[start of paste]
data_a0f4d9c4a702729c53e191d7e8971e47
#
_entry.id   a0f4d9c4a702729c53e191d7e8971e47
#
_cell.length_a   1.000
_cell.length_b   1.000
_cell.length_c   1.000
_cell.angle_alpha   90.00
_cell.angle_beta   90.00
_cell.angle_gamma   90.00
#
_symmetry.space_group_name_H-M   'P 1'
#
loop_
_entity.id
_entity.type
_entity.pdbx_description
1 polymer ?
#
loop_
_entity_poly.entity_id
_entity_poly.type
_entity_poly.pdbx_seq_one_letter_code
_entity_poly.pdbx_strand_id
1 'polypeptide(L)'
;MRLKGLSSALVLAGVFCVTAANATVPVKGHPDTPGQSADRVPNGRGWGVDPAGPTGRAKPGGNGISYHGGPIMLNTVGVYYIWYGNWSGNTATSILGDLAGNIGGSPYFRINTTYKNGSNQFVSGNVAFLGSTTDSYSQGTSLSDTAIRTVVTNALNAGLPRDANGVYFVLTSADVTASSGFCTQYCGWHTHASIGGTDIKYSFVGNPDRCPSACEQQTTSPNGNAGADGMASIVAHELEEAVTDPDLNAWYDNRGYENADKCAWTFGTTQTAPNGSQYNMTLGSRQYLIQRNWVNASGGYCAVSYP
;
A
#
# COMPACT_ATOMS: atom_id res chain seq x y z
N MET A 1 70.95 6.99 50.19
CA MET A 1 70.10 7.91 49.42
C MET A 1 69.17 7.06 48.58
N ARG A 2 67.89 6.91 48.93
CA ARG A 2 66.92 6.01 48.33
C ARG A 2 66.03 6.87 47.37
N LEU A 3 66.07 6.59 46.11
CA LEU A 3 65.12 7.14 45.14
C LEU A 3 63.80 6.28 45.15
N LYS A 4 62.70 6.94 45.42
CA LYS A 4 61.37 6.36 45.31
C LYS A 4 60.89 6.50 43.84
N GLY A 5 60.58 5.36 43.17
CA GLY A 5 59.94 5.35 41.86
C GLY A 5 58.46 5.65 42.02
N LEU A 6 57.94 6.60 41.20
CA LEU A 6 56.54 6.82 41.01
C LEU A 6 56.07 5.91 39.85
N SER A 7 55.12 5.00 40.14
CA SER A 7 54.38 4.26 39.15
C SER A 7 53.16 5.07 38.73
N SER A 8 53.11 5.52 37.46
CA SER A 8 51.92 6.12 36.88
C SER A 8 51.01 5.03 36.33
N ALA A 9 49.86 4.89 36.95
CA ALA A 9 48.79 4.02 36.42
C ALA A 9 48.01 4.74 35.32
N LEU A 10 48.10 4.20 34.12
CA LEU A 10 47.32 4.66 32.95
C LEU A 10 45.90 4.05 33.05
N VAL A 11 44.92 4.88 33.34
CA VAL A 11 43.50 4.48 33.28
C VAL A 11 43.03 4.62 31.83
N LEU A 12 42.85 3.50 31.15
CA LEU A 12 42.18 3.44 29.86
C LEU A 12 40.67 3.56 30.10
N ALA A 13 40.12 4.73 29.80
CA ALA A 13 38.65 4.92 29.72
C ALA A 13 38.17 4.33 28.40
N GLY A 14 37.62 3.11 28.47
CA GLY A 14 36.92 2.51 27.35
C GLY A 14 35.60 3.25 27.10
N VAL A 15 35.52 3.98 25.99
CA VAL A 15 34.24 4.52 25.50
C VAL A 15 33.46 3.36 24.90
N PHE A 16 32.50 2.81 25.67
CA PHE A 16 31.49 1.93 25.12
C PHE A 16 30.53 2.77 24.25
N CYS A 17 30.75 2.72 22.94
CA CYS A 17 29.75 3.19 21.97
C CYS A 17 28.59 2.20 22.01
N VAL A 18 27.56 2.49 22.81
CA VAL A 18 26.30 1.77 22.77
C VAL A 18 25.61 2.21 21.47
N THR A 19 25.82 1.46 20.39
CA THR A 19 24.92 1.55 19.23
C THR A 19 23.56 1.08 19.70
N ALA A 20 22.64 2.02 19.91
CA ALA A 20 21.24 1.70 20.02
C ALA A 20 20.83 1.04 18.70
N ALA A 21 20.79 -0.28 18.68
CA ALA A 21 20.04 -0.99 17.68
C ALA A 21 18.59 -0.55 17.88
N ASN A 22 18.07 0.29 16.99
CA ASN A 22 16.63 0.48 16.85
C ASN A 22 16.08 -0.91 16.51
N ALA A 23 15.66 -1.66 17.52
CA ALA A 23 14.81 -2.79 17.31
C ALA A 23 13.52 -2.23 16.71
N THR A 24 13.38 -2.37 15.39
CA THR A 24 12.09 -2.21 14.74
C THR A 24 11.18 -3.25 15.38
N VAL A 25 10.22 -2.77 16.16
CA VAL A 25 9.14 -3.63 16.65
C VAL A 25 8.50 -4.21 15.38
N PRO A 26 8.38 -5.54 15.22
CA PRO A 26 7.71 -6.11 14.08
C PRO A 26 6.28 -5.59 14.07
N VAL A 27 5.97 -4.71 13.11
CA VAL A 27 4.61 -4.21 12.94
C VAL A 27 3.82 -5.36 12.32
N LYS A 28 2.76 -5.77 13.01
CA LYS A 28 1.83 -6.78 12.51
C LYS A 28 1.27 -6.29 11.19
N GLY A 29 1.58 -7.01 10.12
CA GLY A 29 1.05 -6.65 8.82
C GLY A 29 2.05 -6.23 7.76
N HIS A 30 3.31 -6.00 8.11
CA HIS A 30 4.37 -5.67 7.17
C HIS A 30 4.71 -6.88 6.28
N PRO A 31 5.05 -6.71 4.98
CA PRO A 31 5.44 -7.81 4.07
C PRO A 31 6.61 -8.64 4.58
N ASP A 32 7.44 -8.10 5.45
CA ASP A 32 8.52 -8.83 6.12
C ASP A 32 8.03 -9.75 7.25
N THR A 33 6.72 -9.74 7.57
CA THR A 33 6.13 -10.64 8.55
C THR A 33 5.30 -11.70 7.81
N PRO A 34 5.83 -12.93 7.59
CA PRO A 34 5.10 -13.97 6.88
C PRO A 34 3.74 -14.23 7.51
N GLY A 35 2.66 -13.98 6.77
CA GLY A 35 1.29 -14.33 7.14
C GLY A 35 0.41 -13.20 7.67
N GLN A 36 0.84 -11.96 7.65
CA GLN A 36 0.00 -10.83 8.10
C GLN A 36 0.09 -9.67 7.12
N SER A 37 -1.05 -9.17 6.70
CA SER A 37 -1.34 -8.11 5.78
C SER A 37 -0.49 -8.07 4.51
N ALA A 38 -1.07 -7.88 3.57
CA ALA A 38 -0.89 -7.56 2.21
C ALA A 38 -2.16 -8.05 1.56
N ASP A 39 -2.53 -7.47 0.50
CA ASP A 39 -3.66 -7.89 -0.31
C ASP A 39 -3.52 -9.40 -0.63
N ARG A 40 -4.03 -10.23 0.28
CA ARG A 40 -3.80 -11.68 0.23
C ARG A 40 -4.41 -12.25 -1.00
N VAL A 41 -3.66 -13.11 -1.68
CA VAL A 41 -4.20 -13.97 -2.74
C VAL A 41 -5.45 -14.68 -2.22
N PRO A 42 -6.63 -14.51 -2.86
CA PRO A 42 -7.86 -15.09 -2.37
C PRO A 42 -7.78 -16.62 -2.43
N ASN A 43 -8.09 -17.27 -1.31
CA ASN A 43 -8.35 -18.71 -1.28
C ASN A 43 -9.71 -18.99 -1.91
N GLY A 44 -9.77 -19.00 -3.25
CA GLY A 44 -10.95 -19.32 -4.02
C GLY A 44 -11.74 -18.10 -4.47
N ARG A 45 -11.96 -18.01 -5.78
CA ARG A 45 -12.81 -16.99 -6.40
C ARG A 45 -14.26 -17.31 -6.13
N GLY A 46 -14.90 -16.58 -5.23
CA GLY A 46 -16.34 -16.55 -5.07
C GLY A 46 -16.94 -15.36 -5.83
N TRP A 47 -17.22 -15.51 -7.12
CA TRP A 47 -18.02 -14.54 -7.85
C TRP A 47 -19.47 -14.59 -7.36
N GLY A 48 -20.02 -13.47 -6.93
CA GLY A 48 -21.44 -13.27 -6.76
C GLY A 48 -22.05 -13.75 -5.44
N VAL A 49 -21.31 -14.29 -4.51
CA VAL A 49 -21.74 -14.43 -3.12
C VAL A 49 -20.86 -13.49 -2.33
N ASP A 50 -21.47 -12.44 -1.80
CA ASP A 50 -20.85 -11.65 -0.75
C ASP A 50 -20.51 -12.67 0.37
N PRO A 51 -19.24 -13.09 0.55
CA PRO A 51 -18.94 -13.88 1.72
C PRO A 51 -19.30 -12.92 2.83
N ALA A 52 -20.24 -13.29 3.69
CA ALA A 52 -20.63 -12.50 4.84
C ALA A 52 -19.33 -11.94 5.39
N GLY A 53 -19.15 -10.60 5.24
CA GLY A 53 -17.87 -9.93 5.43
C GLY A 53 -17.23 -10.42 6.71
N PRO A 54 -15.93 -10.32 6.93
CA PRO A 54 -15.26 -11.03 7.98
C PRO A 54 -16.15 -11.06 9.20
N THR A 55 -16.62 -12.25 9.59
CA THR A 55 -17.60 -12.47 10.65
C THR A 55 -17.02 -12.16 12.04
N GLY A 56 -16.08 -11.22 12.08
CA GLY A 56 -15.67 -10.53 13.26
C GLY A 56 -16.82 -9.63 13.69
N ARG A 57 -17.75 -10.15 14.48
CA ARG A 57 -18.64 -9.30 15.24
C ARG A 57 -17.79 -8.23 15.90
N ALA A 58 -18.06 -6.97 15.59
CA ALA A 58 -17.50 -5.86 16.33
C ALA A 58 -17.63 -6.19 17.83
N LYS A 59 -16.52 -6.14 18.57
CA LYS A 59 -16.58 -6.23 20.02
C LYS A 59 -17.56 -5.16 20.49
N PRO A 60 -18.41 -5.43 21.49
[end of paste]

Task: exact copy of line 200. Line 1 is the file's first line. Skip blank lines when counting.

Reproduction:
CA ARG A 57 -18.64 -9.30 15.24